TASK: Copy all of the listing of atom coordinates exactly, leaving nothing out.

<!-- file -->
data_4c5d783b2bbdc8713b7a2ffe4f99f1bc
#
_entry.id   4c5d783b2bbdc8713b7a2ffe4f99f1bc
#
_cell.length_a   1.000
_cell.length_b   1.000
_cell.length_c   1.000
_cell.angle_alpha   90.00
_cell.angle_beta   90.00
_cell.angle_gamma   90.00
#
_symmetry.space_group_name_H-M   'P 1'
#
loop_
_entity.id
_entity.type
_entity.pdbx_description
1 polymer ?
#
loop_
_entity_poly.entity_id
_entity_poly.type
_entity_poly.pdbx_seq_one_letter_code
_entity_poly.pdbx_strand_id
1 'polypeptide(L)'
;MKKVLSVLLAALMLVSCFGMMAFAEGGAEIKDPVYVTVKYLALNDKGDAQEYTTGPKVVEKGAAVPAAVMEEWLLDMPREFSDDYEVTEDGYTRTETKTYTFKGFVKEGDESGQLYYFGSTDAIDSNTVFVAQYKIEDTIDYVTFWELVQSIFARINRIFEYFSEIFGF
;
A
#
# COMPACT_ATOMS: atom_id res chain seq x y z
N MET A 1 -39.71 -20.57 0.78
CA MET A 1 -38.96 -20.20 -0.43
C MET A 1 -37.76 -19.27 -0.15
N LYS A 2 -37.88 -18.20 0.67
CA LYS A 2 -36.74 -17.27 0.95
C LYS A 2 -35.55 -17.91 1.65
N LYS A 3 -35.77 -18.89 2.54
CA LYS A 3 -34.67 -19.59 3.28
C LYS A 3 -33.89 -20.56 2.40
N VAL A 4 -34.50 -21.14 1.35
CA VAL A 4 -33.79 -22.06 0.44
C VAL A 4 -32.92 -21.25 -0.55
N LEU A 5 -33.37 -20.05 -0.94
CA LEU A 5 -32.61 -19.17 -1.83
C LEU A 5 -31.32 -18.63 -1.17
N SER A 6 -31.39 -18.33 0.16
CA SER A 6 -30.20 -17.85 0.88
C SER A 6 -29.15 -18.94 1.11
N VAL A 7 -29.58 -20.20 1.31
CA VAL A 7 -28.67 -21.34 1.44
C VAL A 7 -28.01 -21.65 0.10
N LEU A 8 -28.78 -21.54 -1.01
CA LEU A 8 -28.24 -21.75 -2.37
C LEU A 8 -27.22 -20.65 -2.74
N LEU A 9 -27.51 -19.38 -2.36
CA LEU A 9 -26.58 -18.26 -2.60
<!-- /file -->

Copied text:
data_4c5d783b2bbdc8713b7a2ffe4f99f1bc
#
_entry.id   4c5d783b2bbdc8713b7a2ffe4f99f1bc
#
_cell.length_a   1.000
_cell.length_b   1.000
_cell.length_c   1.000
_cell.angle_alpha   90.00
_cell.angle_beta   90.00
_cell.angle_gamma   90.00
#
_symmetry.space_group_name_H-M   'P 1'
#
loop_
_entity.id
_entity.type
_entity.pdbx_description
1 polymer ?
#
loop_
_entity_poly.entity_id
_entity_poly.type
_entity_poly.pdbx_seq_one_letter_code
_entity_poly.pdbx_strand_id
1 'polypeptide(L)'
;MKKVLSVLLAALMLVSCFGMMAFAEGGAEIKDPVYVTVKYLALNDKGDAQEYTTGPKVVEKGAAVPAAVMEEWLLDMPREFSDDYEVTEDGYTRTETKTYTFKGFVKEGDESGQLYYFGSTDAIDSNTVFVAQYKIEDTIDYVTFWELVQSIFARINRIFEYFSEIFGF
;
A
#
# COMPACT_ATOMS: atom_id res chain seq x y z
N MET A 1 -39.71 -20.57 0.78
CA MET A 1 -38.96 -20.20 -0.43
C MET A 1 -37.76 -19.27 -0.15
N LYS A 2 -37.88 -18.20 0.67
CA LYS A 2 -36.74 -17.27 0.95
C LYS A 2 -35.55 -17.91 1.65
N LYS A 3 -35.77 -18.89 2.54
CA LYS A 3 -34.67 -19.59 3.28
C LYS A 3 -33.89 -20.56 2.40
N VAL A 4 -34.50 -21.14 1.35
CA VAL A 4 -33.79 -22.06 0.44
C VAL A 4 -32.92 -21.25 -0.55
N LEU A 5 -33.37 -20.05 -0.94
CA LEU A 5 -32.61 -19.17 -1.83
C LEU A 5 -31.32 -18.63 -1.17
N SER A 6 -31.39 -18.33 0.16
CA SER A 6 -30.20 -17.85 0.88
C SER A 6 -29.15 -18.94 1.11
N VAL A 7 -29.58 -20.20 1.31
CA VAL A 7 -28.67 -21.34 1.44
C VAL A 7 -28.01 -21.65 0.10
N LEU A 8 -28.78 -21.54 -1.01
CA LEU A 8 -28.24 -21.75 -2.37
C LEU A 8 -27.22 -20.65 -2.74
N LEU A 9 -27.51 -19.38 -2.36
CA LEU A 9 -26.58 -18.26 -2.60